Don’t forget, habits do not form overnight and take time to develop – likewise, a bad habit doesn’t go away with a wink reminiscent of “I Dream of Jeannie!” Be patient and your child will be booger picking, hair twirling, thumb sucking and nail biting free.  Phew! That was a mouthful (pun-intended).

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Whether you are a parent or not, kids have bad habits that can be annoying.  After mom blogging researching and investigating medical articles for backup, the 4 most common ones that children develop and parents tend to complain about are:

Ralph Wiggum from The Simpsons picking his nose. By Matt Groening.

1.   Nail biting
2.   Thumb sucking
3.   Hair twirling
4.   Nose picking

Although your child’s habits may be a nuisance or even agonize you, relax! For the most part, a habit is just a phase in the normal developmental process and is NOT cause for alarm.

What’s a Habit?
A habit is a pattern of behavior that’s repeated, and the person or child is not usually even aware of it. What can be an issue for parents is that kids may be blissfully unaware of a habit!  If your child is sucking their hand and the other hand is entwined in hair, do not worry – habits tend to occur in bunches. 

Nail Biting
If nails chewed to little chiclets are familiar to you, you’re not alone. One of the most customary childhood habits is nail biting or picking.  Some studies estimate that 30% to 60% of kids and teens chew on one or more fingernails. Sometimes, a child may also bite his or her toenails.  Studies show that boys and girls are similarly prone to the nail biting habit in earlier years; however, as they get older, boys are more likely to be nail biters.

Hair Twirling
If one of your kids is a hair twirler, it is most likely your daughter. The majority of children who twist, stroke, or pull their hair are girls.

Hair twirling may appear in early childhood as a precursor to hair pulling, but many hair twirlers and pullers stop as they get older.  For kids who are unable to break this habit as they grow older, it is typically a sign of anxiety, depression, or obsessive-compulsive disorder (OCD).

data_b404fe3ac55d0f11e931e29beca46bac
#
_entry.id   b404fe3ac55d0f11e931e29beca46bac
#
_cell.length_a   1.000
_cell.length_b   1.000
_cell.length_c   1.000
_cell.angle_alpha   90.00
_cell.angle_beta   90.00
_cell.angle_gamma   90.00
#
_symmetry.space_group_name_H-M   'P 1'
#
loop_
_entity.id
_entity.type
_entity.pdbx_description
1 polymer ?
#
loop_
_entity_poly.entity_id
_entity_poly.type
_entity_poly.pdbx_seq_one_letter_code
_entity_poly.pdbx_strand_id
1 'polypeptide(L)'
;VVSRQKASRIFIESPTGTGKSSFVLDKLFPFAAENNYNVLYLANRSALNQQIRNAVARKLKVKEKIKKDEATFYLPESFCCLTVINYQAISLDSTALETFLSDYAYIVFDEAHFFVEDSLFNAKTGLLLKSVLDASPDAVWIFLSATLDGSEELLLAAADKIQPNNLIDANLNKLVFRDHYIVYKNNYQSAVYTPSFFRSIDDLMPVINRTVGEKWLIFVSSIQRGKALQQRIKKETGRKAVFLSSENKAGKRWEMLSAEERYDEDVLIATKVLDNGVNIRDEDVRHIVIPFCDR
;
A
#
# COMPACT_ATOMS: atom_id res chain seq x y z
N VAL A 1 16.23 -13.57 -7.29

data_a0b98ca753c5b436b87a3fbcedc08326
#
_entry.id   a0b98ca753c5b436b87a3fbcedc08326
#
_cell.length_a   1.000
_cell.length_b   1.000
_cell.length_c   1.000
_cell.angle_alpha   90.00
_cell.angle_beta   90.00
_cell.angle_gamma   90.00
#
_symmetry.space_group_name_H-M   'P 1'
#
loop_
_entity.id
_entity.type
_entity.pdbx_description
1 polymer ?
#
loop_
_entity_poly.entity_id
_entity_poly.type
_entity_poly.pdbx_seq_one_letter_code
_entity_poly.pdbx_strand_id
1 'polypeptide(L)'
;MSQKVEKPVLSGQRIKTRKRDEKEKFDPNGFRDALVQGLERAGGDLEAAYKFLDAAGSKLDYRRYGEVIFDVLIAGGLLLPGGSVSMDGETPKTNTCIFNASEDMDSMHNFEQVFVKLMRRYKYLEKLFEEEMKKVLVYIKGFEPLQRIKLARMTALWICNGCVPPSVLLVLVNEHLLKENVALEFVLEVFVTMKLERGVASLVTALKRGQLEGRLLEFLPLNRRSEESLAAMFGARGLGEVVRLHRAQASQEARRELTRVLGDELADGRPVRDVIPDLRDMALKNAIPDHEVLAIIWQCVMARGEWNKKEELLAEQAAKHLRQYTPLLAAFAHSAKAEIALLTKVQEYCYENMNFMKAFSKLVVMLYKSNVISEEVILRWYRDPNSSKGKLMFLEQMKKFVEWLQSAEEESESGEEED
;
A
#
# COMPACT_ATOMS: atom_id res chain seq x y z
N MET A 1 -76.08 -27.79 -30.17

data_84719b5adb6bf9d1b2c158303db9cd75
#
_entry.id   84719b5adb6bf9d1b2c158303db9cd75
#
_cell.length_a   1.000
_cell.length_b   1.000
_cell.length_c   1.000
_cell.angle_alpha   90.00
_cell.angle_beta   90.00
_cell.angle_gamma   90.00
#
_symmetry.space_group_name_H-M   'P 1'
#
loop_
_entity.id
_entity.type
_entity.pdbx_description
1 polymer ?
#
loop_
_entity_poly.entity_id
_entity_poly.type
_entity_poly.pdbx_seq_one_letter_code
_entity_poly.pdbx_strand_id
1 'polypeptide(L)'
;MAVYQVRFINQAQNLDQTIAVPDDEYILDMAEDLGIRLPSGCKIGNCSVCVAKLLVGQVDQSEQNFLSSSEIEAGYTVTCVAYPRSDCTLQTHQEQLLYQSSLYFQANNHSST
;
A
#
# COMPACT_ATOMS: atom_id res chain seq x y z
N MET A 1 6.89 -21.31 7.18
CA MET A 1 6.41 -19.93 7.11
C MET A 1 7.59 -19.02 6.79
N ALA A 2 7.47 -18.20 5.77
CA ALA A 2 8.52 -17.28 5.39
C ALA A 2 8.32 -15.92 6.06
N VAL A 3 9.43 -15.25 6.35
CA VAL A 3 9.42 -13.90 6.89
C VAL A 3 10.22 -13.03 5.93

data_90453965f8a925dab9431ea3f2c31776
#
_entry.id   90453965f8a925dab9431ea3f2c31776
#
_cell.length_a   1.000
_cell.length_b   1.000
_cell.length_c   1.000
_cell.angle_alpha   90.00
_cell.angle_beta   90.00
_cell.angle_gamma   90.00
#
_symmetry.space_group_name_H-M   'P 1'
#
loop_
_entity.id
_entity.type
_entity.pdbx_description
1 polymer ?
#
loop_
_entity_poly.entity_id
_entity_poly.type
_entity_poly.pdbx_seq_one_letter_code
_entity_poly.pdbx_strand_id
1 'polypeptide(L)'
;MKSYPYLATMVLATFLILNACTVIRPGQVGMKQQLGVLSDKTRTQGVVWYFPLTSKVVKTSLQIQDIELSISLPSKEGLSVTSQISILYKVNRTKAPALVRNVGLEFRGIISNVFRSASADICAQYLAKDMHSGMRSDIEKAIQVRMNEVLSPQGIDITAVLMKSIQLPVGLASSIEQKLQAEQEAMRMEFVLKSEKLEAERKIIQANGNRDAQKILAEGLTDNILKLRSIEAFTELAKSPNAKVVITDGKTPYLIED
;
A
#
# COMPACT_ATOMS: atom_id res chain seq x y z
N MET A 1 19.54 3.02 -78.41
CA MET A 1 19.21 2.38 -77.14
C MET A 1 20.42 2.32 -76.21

Nose Picking
Nose picking is a childhood bad habit, which typically lingers into adulthood. According to the Journal of Clinical Psychiatry article “Rhinotillexomania: psychiatric disorder or habit?” a 1995 study into nose picking, requesting information from 1,000 randomly selected adults, gathered 254 respondents. It defined nose picking as “the insertion of a finger (or other object) into the nose with the intention of removing dried nasal secretions”. Of those who responded, 91% said they were current nose pickers (but only 75% of these believed everyone did it) and two people claimed to spend between 15 to 30 minutes and one to two hours a day picking their nose. Crazy right?

Thumb Sucking
Why the popular thumb over the index finger? Flavor? Just kidding. Most studies show that the preference for thumbs is an accidental choice, resulting from the thumb coming into contact with the mouth during random movements made by an infant.

Not the thumb for your kids? Some children also suck their fingers, hands, their whole fist, or switch up hand parts at various times for a tasty selection. Many kids suck their thumbs to calm and comfort themselves. The American Dental Association says that thumb sucking does not cause permanent problems with the teeth or jaw line unless it is continued beyond 4 to 5 years of age. If your child sucks his or her thumb intensely or too past age 5 it can cause problems such as an overbite (dental problem), hand infections or teased by peers.

By this time, you might be asking yourself 1) what causes a bad habit? 2) how do I break my child of this habit? Read Part 2 on Monday, June 28th on our Le Top Blog to get the lowdown on bad habit breaking tips!